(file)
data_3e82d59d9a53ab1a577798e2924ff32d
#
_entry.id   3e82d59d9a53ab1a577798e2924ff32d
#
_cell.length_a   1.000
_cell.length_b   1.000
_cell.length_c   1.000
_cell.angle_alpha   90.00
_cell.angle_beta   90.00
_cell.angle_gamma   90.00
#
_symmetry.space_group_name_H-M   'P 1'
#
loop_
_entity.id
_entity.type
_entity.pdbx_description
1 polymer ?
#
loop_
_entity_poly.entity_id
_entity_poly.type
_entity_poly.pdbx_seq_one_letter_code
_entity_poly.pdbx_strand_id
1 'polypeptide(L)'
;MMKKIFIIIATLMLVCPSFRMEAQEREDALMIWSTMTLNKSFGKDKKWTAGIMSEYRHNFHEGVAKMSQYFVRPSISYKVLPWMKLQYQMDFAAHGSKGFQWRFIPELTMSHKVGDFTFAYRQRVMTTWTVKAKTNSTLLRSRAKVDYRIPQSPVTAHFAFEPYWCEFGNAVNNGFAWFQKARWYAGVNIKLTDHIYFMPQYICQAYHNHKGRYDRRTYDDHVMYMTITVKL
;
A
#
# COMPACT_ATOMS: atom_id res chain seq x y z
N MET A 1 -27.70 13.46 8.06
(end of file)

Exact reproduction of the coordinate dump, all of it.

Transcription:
data_3e82d59d9a53ab1a577798e2924ff32d
#
_entry.id   3e82d59d9a53ab1a577798e2924ff32d
#
_cell.length_a   1.000
_cell.length_b   1.000
_cell.length_c   1.000
_cell.angle_alpha   90.00
_cell.angle_beta   90.00
_cell.angle_gamma   90.00
#
_symmetry.space_group_name_H-M   'P 1'
#
loop_
_entity.id
_entity.type
_entity.pdbx_description
1 polymer ?
#
loop_
_entity_poly.entity_id
_entity_poly.type
_entity_poly.pdbx_seq_one_letter_code
_entity_poly.pdbx_strand_id
1 'polypeptide(L)'
;MMKKIFIIIATLMLVCPSFRMEAQEREDALMIWSTMTLNKSFGKDKKWTAGIMSEYRHNFHEGVAKMSQYFVRPSISYKVLPWMKLQYQMDFAAHGSKGFQWRFIPELTMSHKVGDFTFAYRQRVMTTWTVKAKTNSTLLRSRAKVDYRIPQSPVTAHFAFEPYWCEFGNAVNNGFAWFQKARWYAGVNIKLTDHIYFMPQYICQAYHNHKGRYDRRTYDDHVMYMTITVKL
;
A
#
# COMPACT_ATOMS: atom_id res chain seq x y z
N MET A 1 -27.70 13.46 8.06